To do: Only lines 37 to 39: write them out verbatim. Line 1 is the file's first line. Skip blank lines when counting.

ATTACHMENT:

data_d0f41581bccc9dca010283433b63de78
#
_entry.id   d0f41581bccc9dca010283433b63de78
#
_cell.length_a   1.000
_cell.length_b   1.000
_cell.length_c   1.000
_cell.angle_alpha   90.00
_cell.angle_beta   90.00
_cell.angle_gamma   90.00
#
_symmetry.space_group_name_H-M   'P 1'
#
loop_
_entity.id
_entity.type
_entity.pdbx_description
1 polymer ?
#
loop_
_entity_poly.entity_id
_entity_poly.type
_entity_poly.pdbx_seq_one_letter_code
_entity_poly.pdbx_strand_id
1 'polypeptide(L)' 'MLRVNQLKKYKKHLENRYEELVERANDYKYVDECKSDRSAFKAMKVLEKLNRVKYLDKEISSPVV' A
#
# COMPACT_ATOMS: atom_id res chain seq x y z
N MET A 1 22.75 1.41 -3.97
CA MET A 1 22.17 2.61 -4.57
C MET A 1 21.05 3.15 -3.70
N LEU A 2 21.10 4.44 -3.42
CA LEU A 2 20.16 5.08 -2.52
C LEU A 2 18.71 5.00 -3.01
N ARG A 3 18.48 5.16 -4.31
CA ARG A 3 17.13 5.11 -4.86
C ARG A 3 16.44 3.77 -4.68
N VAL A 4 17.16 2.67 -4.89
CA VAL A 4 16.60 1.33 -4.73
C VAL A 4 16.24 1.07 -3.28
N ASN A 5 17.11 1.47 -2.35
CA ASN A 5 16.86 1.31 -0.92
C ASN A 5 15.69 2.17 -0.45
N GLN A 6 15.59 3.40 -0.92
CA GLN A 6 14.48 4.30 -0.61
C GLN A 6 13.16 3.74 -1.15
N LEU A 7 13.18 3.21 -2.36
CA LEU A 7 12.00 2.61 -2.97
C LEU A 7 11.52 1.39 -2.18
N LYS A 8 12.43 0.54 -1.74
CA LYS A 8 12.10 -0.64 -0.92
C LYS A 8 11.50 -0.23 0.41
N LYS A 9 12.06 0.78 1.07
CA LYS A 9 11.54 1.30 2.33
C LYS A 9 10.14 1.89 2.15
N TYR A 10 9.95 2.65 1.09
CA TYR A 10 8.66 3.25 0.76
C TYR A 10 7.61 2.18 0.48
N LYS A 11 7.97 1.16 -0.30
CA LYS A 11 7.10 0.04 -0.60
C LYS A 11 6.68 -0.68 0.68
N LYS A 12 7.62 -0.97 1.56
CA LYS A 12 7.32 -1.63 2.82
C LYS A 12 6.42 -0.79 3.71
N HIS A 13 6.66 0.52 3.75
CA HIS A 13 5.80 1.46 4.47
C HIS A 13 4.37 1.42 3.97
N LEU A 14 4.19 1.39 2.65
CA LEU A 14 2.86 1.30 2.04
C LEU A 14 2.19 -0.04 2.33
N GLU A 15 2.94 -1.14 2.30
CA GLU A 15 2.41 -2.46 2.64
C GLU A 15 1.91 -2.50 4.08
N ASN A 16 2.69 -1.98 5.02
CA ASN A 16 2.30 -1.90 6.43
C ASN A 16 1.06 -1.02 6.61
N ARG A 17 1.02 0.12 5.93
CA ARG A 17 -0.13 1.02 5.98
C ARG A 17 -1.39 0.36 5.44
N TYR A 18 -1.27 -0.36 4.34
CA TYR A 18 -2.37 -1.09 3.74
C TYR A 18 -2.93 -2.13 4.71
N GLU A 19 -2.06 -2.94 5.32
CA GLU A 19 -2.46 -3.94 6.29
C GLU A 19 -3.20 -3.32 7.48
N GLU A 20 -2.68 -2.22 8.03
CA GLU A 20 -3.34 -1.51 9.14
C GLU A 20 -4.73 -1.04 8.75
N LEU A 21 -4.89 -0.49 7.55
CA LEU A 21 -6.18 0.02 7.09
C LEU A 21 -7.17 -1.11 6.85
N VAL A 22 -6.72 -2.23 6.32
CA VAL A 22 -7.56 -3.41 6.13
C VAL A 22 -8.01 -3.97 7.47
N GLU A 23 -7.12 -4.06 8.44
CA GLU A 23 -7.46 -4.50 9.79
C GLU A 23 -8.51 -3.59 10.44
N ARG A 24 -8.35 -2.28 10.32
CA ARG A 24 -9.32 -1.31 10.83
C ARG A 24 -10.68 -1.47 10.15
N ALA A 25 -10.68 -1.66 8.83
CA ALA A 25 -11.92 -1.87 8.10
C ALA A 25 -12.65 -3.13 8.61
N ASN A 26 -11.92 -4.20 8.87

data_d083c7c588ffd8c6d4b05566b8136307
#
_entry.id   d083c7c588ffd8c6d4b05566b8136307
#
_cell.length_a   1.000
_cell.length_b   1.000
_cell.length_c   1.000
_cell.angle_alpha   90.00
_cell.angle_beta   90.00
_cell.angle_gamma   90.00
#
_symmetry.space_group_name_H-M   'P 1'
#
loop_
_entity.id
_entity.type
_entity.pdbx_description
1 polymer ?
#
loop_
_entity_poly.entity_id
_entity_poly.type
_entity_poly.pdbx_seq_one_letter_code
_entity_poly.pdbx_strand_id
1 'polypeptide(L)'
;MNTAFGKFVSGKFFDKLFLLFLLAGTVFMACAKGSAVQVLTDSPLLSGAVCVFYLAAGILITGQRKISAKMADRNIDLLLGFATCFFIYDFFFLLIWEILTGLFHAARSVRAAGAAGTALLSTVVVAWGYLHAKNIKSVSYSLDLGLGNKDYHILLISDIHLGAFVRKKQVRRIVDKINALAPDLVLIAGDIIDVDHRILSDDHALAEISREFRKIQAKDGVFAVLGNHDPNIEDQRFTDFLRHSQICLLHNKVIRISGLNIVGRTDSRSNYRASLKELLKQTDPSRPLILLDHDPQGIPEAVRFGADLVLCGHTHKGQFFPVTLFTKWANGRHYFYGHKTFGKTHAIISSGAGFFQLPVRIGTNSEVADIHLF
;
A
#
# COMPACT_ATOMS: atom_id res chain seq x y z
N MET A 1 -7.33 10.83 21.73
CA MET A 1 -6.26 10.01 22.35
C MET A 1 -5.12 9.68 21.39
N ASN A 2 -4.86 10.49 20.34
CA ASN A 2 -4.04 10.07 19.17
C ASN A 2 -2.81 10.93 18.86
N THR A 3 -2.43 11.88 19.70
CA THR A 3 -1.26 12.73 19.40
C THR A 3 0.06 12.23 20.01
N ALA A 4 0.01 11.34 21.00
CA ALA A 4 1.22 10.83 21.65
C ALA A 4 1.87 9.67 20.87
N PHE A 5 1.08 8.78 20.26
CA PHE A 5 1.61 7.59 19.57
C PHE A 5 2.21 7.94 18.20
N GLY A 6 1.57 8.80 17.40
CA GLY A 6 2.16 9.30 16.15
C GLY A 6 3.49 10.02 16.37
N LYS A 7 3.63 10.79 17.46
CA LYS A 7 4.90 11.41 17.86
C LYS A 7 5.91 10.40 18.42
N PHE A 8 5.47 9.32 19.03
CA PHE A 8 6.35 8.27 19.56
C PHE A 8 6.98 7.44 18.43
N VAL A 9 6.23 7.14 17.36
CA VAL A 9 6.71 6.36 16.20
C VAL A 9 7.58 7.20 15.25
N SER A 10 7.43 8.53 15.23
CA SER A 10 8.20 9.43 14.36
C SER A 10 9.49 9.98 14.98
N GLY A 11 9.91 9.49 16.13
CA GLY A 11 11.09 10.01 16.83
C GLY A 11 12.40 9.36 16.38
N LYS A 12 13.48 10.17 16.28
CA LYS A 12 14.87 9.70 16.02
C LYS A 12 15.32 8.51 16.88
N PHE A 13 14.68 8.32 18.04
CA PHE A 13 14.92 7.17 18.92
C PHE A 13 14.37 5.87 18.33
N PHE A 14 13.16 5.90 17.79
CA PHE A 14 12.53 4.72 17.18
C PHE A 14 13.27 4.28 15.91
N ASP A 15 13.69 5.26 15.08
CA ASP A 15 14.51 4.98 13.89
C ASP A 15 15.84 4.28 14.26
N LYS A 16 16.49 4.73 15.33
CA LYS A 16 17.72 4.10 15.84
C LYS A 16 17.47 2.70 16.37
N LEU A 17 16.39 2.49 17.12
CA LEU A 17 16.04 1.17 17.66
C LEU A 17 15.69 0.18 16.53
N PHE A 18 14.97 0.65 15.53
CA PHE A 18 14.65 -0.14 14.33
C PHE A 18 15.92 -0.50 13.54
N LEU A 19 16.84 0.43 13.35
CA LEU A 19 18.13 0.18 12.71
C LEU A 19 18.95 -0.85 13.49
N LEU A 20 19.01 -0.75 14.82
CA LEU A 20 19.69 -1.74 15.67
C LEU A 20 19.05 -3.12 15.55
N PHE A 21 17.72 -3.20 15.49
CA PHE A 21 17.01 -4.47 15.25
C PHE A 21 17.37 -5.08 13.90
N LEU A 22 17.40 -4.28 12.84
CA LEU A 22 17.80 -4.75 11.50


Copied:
N VAL A 4 17.16 2.67 -4.89
CA VAL A 4 16.60 1.33 -4.73
C VAL A 4 16.24 1.07 -3.28